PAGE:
Denmark wants to build 20,000 new affordable rental homes

Prime Minister Mette Frederiksen discussed Copenhagen's lack of affordable housing in her opening speech to parliament.
Prime Minister Mette Frederiksen discussed Copenhagen's lack of affordable housing in her opening speech to parliament. Photo: Liselotte Sabroe/Ritzau Scanpix
The government plans to increase the amount of subsidised (almene) housing in Denmark, in a move it says will provide a more diverse population in larger cities.

The proposal will set out a trebling of current construction of subsidised housing in the four largest cities – Copenhagen, Aarhus, Odense and Aalborg.

That will make it easier for first-time buyers to find rental housing in large cities while saving for a deposit, the government says.

Prime Minister Mette Frederiksen announced the plan during her speech at the reopening of parliament on Tuesday.

“We need more affordable housing. That’s why the government wants to make it possible to build more than 20,000 more subsidised homes over the next 10-15 years. Most will be built in the larger cities,” Frederiksen told parliament.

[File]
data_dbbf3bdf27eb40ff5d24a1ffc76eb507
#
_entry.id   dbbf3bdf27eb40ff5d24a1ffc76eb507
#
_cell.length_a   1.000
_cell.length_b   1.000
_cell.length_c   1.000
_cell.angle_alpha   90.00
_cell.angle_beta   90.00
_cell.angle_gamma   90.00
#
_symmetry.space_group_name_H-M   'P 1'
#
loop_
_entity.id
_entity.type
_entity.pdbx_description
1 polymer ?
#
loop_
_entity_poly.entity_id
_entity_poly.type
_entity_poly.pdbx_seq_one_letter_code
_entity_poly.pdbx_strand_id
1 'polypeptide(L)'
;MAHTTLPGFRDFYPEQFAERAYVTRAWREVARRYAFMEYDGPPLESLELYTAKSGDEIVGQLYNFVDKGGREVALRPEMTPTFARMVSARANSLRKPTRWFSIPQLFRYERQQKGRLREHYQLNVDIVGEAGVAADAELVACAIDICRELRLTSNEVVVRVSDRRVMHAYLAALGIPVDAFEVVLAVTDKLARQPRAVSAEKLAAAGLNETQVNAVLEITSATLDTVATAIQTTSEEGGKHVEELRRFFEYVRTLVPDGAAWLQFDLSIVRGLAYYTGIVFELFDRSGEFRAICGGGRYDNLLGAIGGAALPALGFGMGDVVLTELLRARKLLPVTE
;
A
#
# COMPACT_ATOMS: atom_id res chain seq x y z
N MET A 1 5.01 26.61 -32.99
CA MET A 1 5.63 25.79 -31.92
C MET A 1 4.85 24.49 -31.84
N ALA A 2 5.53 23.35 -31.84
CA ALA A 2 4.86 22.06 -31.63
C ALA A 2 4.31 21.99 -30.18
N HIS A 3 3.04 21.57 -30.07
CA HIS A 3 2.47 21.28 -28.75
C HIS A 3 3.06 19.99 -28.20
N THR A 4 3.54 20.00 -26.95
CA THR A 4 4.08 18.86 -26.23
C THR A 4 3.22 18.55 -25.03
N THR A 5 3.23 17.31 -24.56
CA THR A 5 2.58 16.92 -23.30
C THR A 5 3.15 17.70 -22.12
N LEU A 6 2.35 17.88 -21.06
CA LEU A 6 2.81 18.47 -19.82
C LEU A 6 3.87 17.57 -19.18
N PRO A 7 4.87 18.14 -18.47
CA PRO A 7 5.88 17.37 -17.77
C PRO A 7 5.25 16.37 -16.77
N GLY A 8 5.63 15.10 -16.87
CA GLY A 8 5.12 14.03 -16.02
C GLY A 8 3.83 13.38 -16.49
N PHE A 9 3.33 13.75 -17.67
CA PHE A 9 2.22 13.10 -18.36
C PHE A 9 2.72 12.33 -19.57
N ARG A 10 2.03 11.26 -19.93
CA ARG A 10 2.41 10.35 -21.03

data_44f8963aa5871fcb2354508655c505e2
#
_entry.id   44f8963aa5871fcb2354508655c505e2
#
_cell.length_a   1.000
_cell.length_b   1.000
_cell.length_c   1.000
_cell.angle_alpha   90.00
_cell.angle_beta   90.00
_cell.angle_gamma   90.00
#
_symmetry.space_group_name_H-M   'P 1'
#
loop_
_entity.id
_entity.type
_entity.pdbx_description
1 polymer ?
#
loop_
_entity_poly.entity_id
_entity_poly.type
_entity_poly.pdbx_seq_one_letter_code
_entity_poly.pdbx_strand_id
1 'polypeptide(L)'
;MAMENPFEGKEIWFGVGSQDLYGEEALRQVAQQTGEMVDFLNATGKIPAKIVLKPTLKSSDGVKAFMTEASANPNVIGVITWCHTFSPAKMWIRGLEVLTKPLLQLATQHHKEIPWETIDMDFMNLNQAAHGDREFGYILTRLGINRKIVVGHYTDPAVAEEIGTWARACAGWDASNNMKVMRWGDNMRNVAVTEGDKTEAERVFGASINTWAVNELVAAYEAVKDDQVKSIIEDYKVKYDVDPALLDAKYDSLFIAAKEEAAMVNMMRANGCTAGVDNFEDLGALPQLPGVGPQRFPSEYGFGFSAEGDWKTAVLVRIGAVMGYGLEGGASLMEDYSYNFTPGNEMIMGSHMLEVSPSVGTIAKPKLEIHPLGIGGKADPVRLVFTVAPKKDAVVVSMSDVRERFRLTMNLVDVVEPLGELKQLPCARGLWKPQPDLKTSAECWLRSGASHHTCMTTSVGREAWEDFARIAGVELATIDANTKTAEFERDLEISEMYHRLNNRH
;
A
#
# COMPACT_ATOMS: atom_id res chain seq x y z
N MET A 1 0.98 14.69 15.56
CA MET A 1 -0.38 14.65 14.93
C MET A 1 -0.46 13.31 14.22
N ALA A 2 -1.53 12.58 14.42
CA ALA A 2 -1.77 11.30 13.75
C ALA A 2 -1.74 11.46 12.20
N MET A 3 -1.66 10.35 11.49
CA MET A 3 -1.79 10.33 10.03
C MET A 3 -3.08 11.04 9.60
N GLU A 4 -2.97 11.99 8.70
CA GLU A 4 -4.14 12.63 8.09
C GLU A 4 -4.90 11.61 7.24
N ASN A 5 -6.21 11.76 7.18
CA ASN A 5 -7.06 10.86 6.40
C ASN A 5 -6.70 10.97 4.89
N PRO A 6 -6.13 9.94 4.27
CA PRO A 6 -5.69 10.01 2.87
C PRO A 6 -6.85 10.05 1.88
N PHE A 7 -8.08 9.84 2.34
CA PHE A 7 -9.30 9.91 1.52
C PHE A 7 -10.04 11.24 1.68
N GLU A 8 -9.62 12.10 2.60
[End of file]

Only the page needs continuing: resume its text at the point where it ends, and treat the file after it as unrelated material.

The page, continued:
The PM referred to high apartment prices in Copenhagen neighbourhood Nørrebro in her speech. Three-room apartments in the area are currently listed with estate agents at 4-6 million kroner.

That makes it “very difficult” for first time buyers to get on the property ladder in the area, Frederiksen said.

“Denmark’s capital is a city where people actually still live their lives. That’s good. And when you look around the world that’s in no way a given. But there’s a problem. A big problem. Many people can no longer afford to live in the capital that belongs to all of us,” she said in the parliament speech.

It is important to note the difference between the two main types of rental housing in Denmark: private rentals and almene boliger (literally, ‘general housing’), a form of subsidised housing. Frederiksen was referring to the latter in her announcement of the plans on Tuesday.

For almene boliger, local municipalities put up 10 percent of building costs and in return have the right to decide who is allocated one in four available apartments, enabling them to provide housing to municipal residents who need it. The housing therefore plays a role in the social housing provision.

This type of housing is normally managed by a boligforening or housing association. Rent goes towards costs of running the housing and to pay off the housing association’s loans, which means property owners aren’t profiting from rents and prices are controlled.

Private rental prices are dependent on market forces to a greater extent.

READ ALSO: How the cost of renting an apartment in Copenhagen compares to other cities in Denmark


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